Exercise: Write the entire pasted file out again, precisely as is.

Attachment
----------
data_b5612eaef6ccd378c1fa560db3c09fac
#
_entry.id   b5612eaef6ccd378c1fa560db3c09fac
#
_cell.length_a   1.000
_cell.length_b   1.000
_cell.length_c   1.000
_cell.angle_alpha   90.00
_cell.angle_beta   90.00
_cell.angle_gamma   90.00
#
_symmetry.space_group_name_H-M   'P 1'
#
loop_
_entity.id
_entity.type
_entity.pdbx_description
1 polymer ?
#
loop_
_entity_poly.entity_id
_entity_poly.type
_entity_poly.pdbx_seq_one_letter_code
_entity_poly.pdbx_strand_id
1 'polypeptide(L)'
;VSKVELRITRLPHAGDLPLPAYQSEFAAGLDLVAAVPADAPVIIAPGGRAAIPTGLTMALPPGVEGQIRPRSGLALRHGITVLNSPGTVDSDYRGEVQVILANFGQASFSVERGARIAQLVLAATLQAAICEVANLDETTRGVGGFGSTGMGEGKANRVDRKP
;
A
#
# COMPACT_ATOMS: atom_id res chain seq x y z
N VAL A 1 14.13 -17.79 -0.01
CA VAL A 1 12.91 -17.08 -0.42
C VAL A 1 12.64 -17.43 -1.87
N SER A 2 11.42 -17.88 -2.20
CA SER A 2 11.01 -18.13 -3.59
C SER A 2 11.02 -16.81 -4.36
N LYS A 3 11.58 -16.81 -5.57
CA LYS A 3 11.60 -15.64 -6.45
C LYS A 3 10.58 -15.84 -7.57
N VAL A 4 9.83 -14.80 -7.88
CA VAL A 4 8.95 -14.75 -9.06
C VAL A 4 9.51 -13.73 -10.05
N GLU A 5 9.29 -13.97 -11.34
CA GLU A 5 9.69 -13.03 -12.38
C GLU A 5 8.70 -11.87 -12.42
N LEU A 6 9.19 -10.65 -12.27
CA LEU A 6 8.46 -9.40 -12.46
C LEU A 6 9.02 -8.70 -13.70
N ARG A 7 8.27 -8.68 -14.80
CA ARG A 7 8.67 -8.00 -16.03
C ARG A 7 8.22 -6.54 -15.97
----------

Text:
data_b5612eaef6ccd378c1fa560db3c09fac
#
_entry.id   b5612eaef6ccd378c1fa560db3c09fac
#
_cell.length_a   1.000
_cell.length_b   1.000
_cell.length_c   1.000
_cell.angle_alpha   90.00
_cell.angle_beta   90.00
_cell.angle_gamma   90.00
#
_symmetry.space_group_name_H-M   'P 1'
#
loop_
_entity.id
_entity.type
_entity.pdbx_description
1 polymer ?
#
loop_
_entity_poly.entity_id
_entity_poly.type
_entity_poly.pdbx_seq_one_letter_code
_entity_poly.pdbx_strand_id
1 'polypeptide(L)'
;VSKVELRITRLPHAGDLPLPAYQSEFAAGLDLVAAVPADAPVIIAPGGRAAIPTGLTMALPPGVEGQIRPRSGLALRHGITVLNSPGTVDSDYRGEVQVILANFGQASFSVERGARIAQLVLAATLQAAICEVANLDETTRGVGGFGSTGMGEGKANRVDRKP
;
A
#
# COMPACT_ATOMS: atom_id res chain seq x y z
N VAL A 1 14.13 -17.79 -0.01
CA VAL A 1 12.91 -17.08 -0.42
C VAL A 1 12.64 -17.43 -1.87
N SER A 2 11.42 -17.88 -2.20
CA SER A 2 11.01 -18.13 -3.59
C SER A 2 11.02 -16.81 -4.36
N LYS A 3 11.58 -16.81 -5.57
CA LYS A 3 11.60 -15.64 -6.45
C LYS A 3 10.58 -15.84 -7.57
N VAL A 4 9.83 -14.80 -7.88
CA VAL A 4 8.95 -14.75 -9.06
C VAL A 4 9.51 -13.73 -10.05
N GLU A 5 9.29 -13.97 -11.34
CA GLU A 5 9.69 -13.03 -12.38
C GLU A 5 8.70 -11.87 -12.42
N LEU A 6 9.19 -10.65 -12.27
CA LEU A 6 8.46 -9.40 -12.46
C LEU A 6 9.02 -8.70 -13.70
N ARG A 7 8.27 -8.68 -14.80
CA ARG A 7 8.67 -8.00 -16.03
C ARG A 7 8.22 -6.54 -15.97